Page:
Kingdom management is an old video gaming art form and comes under many guises. Yes, Your Grace sits you on the familiar throne of a medieval ruler. Armed with a rusty crown and shining coats of arms, you will rule, but to what purpose? Hear ye, hear ye…
Yes, Your Grace, you are Eryk, King of Davern, a Kingdom beset by social ills, and just scraping about. You might be a King, but you’ll soon find out how hapless you are! Yes, Your Grace has family surprises, political intrigue, and the usual dose of murder and mayhem. With limited resources, you’ll need all your wits about to reign successfully (or a least to see the narrative of the game unfold).
Playability: Does choice matter?
Yes, Your Grace is a mixture of kingdom management and interactive novel. Every week, the King has to deal with the conflicting demands of its needy people, powerful neighbours and his own family. The threat of a bandit army invasion prods you along. Gold and food will satisfy most people, more gold and more food will have your plebe dancing in the streets. Taxes are bad. Generals and witches in your employ will solve many problems, from roaming bandits to poisoned chalices (or apples?). Weekly supplicants line up and take turns with their requests. Annoyingly, you can’t prioritise quests or demands as your know about individual pleas only as they are formulated, one after another, in a single straight line. Too bad my good woman, I’ve already sent out my whole army to look for a plush toy. You’re starving? But alas, my treasury is invested in the construction of a much needed new inn. No matter how hard you try, your allocation of resources and agents will be woefully inefficient.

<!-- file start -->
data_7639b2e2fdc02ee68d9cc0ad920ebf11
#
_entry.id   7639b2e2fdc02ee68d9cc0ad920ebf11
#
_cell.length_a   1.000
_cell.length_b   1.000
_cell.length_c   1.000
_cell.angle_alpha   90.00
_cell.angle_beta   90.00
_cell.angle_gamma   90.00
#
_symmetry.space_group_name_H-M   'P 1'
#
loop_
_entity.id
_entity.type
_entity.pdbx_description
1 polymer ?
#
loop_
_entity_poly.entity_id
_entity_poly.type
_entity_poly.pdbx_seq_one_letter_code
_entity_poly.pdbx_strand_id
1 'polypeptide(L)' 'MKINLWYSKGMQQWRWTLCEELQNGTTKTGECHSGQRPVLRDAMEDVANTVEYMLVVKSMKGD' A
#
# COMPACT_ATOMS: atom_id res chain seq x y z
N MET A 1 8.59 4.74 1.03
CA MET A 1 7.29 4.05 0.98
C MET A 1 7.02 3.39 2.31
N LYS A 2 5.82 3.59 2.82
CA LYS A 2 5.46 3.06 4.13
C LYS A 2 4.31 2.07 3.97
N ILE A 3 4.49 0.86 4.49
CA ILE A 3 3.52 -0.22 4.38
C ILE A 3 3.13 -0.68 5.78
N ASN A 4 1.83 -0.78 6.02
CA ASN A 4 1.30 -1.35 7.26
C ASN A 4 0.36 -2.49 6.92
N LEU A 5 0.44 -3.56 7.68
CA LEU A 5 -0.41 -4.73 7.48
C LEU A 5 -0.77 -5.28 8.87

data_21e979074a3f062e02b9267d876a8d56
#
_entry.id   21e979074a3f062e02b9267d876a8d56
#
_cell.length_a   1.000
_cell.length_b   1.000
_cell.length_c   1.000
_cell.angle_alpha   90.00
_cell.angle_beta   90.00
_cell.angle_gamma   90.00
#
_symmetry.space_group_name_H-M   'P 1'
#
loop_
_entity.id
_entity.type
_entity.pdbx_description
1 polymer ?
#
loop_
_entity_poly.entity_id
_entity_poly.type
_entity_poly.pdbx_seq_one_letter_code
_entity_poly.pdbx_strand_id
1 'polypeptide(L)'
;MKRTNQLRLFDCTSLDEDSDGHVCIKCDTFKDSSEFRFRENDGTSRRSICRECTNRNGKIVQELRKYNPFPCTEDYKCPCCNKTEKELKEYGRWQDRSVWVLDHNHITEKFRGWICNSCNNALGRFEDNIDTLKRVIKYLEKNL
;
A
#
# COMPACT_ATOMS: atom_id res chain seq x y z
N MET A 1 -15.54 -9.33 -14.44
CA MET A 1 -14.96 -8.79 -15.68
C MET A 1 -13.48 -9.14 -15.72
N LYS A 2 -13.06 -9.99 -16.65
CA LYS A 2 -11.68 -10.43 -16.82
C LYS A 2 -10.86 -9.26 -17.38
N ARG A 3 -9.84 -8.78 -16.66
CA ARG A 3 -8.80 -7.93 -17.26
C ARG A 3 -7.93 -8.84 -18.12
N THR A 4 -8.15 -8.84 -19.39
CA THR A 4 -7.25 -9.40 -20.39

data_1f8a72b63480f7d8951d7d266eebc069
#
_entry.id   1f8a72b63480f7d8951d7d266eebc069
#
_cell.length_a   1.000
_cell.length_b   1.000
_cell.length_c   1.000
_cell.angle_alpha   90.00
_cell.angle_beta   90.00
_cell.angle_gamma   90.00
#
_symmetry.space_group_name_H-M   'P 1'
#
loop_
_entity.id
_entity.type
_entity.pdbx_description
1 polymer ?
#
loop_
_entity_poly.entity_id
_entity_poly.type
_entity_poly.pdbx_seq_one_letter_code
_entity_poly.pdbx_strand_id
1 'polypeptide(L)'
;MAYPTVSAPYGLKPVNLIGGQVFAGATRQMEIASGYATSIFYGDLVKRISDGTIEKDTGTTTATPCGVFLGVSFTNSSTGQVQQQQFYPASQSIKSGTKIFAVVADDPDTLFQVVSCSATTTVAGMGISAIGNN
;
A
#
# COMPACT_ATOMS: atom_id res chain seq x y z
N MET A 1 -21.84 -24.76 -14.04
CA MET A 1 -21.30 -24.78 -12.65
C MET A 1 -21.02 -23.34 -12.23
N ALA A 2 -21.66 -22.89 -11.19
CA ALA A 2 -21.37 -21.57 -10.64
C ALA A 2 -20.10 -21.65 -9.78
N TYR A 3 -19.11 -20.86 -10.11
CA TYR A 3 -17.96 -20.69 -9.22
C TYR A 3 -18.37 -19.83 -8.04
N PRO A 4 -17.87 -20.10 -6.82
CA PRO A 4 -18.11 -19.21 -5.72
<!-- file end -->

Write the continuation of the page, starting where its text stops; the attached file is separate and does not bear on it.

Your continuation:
Annoyance: Needless clicking and slumbering navigation
You’ve probably noticed that the best online stores have effortless navigation and efficient add to cart buttons. Yes, Your Grace requires convoluted clicking for the simplest tasks. Click to get off your iron throne, click to wear your crown. Walk to the right (or was it left?) of the screen to access the map of your castle. Click to go to the main gate. Click again to climb up the stairs. Yes, Your Grace revels in copious clicking and navigation layers. Matters of state may require your utmost attention, but so do the nagging demands of the royal family, in particular your teenage children. At times, you’ll want to just give them the Ipad and the Playstation to keep them from pestering you week after week.
Beauty: Prodigious pixels with Borat voice over
Yes, Your Grace has pretty pixels, from expansive sceneries to meticulously crafted characters. You can point and click on objects from coats of arms to flowers for short pop up descriptions (not that it matters as this is not a point and click adventure). There is the option of turning off the voice over, or rather the Borat style gibberish over, which made me laugh at the most inopportune times. I often expected a wawa wee wa, I rule my own kingdom, very nice.
The Old Video Gamer’s Prattle: No, you ungrateful peasant 5/10
For a medieval ruler, I often found myself powerless. What does His Grace care about the hungry farmers or the petty ailments of the populace? I had to contend with my attention starved family, heck, with a whole kingdom starved of attention. Weeks after weeks, faced with the numbing demands of countless faceless petitions, I clicked through endless choices. Did my decisions matter? Probably not, as long as I kept an eye on the gold, food and happiness counters. In the end, I was relieved to relinquish my crown for the simple pleasures of a pint with the lads.
If you’re into light hearted kingdom simulation, try Reigns, a tinder style, swipe left or right, medieval ruler. If you’re into nascent democracy simulation, try Suzerain, a politically gritty multiple choice adventure.